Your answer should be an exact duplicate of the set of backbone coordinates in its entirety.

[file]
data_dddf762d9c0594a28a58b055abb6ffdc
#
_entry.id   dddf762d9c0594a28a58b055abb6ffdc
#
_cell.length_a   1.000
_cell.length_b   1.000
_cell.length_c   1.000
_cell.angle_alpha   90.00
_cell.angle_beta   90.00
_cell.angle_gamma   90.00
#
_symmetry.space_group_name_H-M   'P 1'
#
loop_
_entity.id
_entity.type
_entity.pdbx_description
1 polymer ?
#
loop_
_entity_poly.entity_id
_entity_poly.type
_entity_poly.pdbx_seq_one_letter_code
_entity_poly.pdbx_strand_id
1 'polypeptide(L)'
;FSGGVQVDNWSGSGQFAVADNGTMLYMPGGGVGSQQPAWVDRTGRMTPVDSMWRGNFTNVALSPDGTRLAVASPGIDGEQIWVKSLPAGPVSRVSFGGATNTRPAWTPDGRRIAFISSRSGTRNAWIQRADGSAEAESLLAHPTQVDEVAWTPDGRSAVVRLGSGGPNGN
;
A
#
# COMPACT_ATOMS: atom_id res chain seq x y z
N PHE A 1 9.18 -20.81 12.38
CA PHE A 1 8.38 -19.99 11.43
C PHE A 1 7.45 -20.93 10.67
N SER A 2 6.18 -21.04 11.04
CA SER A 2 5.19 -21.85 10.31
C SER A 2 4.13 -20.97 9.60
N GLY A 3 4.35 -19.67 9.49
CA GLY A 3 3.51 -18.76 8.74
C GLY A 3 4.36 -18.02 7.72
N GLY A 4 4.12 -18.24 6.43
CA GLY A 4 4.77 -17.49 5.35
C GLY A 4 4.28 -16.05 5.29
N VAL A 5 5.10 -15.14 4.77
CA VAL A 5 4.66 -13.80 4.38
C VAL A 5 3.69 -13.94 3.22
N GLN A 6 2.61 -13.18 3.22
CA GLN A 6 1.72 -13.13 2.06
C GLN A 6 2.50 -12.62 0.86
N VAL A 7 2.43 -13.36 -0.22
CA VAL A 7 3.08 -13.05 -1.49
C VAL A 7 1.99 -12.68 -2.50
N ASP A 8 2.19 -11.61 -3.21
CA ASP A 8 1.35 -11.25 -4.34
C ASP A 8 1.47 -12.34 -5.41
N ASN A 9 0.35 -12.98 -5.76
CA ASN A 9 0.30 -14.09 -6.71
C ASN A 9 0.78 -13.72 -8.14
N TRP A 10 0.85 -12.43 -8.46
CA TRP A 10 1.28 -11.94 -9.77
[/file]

data_dddf762d9c0594a28a58b055abb6ffdc
#
_entry.id   dddf762d9c0594a28a58b055abb6ffdc
#
_cell.length_a   1.000
_cell.length_b   1.000
_cell.length_c   1.000
_cell.angle_alpha   90.00
_cell.angle_beta   90.00
_cell.angle_gamma   90.00
#
_symmetry.space_group_name_H-M   'P 1'
#
loop_
_entity.id
_entity.type
_entity.pdbx_description
1 polymer ?
#
loop_
_entity_poly.entity_id
_entity_poly.type
_entity_poly.pdbx_seq_one_letter_code
_entity_poly.pdbx_strand_id
1 'polypeptide(L)'
;FSGGVQVDNWSGSGQFAVADNGTMLYMPGGGVGSQQPAWVDRTGRMTPVDSMWRGNFTNVALSPDGTRLAVASPGIDGEQIWVKSLPAGPVSRVSFGGATNTRPAWTPDGRRIAFISSRSGTRNAWIQRADGSAEAESLLAHPTQVDEVAWTPDGRSAVVRLGSGGPNGN
;
A
#
# COMPACT_ATOMS: atom_id res chain seq x y z
N PHE A 1 9.18 -20.81 12.38
CA PHE A 1 8.38 -19.99 11.43
C PHE A 1 7.45 -20.93 10.67
N SER A 2 6.18 -21.04 11.04
CA SER A 2 5.19 -21.85 10.31
C SER A 2 4.13 -20.97 9.60
N GLY A 3 4.35 -19.67 9.49
CA GLY A 3 3.51 -18.76 8.74
C GLY A 3 4.36 -18.02 7.72
N GLY A 4 4.12 -18.24 6.43
CA GLY A 4 4.77 -17.49 5.35
C GLY A 4 4.28 -16.05 5.29
N VAL A 5 5.10 -15.14 4.77
CA VAL A 5 4.66 -13.80 4.38
C VAL A 5 3.69 -13.94 3.22
N GLN A 6 2.61 -13.18 3.22
CA GLN A 6 1.72 -13.13 2.06
C GLN A 6 2.50 -12.62 0.86
N VAL A 7 2.43 -13.36 -0.22
CA VAL A 7 3.08 -13.05 -1.49
C VAL A 7 1.99 -12.68 -2.50
N ASP A 8 2.19 -11.61 -3.21
CA ASP A 8 1.35 -11.25 -4.34
C ASP A 8 1.47 -12.34 -5.41
N ASN A 9 0.35 -12.98 -5.76
CA ASN A 9 0.30 -14.09 -6.71
C ASN A 9 0.78 -13.72 -8.14
N TRP A 10 0.85 -12.43 -8.46
CA TRP A 10 1.28 -11.94 -9.77